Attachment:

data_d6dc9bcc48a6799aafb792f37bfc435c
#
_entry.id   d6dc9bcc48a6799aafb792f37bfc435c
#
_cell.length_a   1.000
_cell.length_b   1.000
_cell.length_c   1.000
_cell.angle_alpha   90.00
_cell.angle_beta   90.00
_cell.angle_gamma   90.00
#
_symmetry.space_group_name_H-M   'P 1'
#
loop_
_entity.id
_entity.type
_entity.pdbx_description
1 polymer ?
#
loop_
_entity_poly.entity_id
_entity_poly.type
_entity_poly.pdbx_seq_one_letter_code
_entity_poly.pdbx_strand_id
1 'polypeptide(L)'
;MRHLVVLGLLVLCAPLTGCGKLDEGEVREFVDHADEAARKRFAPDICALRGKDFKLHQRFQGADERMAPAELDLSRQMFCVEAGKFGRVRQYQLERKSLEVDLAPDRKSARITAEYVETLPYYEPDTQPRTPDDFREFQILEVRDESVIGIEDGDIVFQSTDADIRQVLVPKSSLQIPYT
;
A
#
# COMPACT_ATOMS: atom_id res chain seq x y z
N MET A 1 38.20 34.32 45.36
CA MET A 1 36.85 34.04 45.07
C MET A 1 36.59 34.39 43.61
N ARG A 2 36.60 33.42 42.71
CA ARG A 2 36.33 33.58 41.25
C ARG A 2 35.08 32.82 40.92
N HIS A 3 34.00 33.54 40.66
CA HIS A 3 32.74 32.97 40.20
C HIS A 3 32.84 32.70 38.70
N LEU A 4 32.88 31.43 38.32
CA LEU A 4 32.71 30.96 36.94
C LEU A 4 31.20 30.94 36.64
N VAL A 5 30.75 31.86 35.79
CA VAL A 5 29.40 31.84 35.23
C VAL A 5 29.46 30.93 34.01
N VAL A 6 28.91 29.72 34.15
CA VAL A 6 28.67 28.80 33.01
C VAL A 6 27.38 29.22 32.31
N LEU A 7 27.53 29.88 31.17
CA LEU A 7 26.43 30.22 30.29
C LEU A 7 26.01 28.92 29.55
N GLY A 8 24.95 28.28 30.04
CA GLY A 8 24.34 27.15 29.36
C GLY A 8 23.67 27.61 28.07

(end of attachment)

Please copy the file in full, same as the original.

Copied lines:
data_d6dc9bcc48a6799aafb792f37bfc435c
#
_entry.id   d6dc9bcc48a6799aafb792f37bfc435c
#
_cell.length_a   1.000
_cell.length_b   1.000
_cell.length_c   1.000
_cell.angle_alpha   90.00
_cell.angle_beta   90.00
_cell.angle_gamma   90.00
#
_symmetry.space_group_name_H-M   'P 1'
#
loop_
_entity.id
_entity.type
_entity.pdbx_description
1 polymer ?
#
loop_
_entity_poly.entity_id
_entity_poly.type
_entity_poly.pdbx_seq_one_letter_code
_entity_poly.pdbx_strand_id
1 'polypeptide(L)'
;MRHLVVLGLLVLCAPLTGCGKLDEGEVREFVDHADEAARKRFAPDICALRGKDFKLHQRFQGADERMAPAELDLSRQMFCVEAGKFGRVRQYQLERKSLEVDLAPDRKSARITAEYVETLPYYEPDTQPRTPDDFREFQILEVRDESVIGIEDGDIVFQSTDADIRQVLVPKSSLQIPYT
;
A
#
# COMPACT_ATOMS: atom_id res chain seq x y z
N MET A 1 38.20 34.32 45.36
CA MET A 1 36.85 34.04 45.07
C MET A 1 36.59 34.39 43.61
N ARG A 2 36.60 33.42 42.71
CA ARG A 2 36.33 33.58 41.25
C ARG A 2 35.08 32.82 40.92
N HIS A 3 34.00 33.54 40.66
CA HIS A 3 32.74 32.97 40.20
C HIS A 3 32.84 32.70 38.70
N LEU A 4 32.88 31.43 38.32
CA LEU A 4 32.71 30.96 36.94
C LEU A 4 31.20 30.94 36.64
N VAL A 5 30.75 31.86 35.79
CA VAL A 5 29.40 31.84 35.23
C VAL A 5 29.46 30.93 34.01
N VAL A 6 28.91 29.72 34.15
CA VAL A 6 28.67 28.80 33.01
C VAL A 6 27.38 29.22 32.31
N LEU A 7 27.53 29.88 31.17
CA LEU A 7 26.43 30.22 30.29
C LEU A 7 26.01 28.92 29.55
N GLY A 8 24.95 28.28 30.04
CA GLY A 8 24.34 27.15 29.36
C GLY A 8 23.67 27.61 28.07